Little kids are so cool! Their natural curiosity, desire to learn and always asking “Why?” might drive you nuts during the holidays, but it such a valuable asset in their life-long learning journey. Asking why, as adults, is also a powerful way to gain insight and grow in our understanding of simple and complex issues.
Powerful questions in our learning communities can also take the form of ‘why’ that might sound like;
- Why do we have the routine of …?
- Why do we have the rule of …?
- Why do we have the practice of …?
- Why do we measure …?
The National Assessment Program Literacy and Numeracy Achievement in Reading, Writing, Language Conventions and Numeracy National Report for 2018 has just been released by ACARA. The commentary of findings outlines a challenge in the national data for reading. It shows an increase in outcomes for students in Year 3 and Year 5 between 2008-2018, yet also highlights that this is not reflected in Year 7 or Year 9 over the same period. Whilst this is a national trend, as naturally curious leaders of learning, we ask why and is this reflected in the journey of students in our school?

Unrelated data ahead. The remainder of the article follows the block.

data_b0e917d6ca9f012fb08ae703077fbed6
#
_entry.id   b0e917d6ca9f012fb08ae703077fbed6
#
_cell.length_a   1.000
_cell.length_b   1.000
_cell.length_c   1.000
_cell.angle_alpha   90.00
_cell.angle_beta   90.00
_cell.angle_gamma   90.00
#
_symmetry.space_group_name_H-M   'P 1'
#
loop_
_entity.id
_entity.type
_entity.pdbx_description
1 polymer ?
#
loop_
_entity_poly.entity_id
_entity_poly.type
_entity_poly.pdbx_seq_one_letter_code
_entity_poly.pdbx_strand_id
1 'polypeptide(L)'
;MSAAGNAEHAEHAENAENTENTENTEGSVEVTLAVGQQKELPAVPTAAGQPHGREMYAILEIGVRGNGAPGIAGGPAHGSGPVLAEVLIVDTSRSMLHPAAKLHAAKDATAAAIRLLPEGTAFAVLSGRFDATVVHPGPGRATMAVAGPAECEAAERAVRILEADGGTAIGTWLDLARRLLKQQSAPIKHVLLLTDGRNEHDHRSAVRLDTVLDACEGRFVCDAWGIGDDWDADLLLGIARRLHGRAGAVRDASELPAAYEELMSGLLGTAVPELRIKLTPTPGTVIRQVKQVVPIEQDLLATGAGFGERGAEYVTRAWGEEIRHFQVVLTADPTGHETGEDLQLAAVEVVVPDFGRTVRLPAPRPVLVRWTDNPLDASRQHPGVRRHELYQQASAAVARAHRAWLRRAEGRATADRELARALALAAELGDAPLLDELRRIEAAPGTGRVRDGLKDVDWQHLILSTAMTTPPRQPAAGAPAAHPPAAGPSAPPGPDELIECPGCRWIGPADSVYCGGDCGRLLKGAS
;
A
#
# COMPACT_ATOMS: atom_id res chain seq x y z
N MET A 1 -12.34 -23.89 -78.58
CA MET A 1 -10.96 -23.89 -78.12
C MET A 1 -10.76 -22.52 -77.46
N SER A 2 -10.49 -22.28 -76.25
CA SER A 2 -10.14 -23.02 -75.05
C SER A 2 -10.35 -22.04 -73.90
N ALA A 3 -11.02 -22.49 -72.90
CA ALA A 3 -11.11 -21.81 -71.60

What does NAPLAN data tell you about the story of learning in your school? Are the ‘gains’ for your students as you anticipated? Does your school have an intentional process to interrogate your data? Do you ask ‘why’? In fact, asking one ‘why’ may not be enough to gain insight into a causation. Asking ‘5 whys’ is a productive strategy to obtain a deeper understanding. Once an initial issue or concern is identified, employing a curious mindset and seeking clarity may lead to a more effective investment of valuable time, people and resources to improve outcomes for students. Check out this short video about the 5 Whys to learn more.
NAPLAN used for learning, rather than comparison can provide a powerful provocation and promote questions in school-wide thinking about learning. What does learning look, sound and feel like for students in your school? Are students able to articulate the process of their learning, areas of challenge and strategies for growth? A simple Y Chart may provide students and teachers with a valuable invitation for reflection and insight for the learning journey ahead.
NAPLAN is only one source of data as evidence of learning. In schools, we collect so much data every day. What is meaningful data in your context? How do teachers use data to inform their practice? How do teachers know that what they are measuring is making a difference? What do teachers do if it isn’t?
What do you measure?
Blessings as we serve, lead and learn together.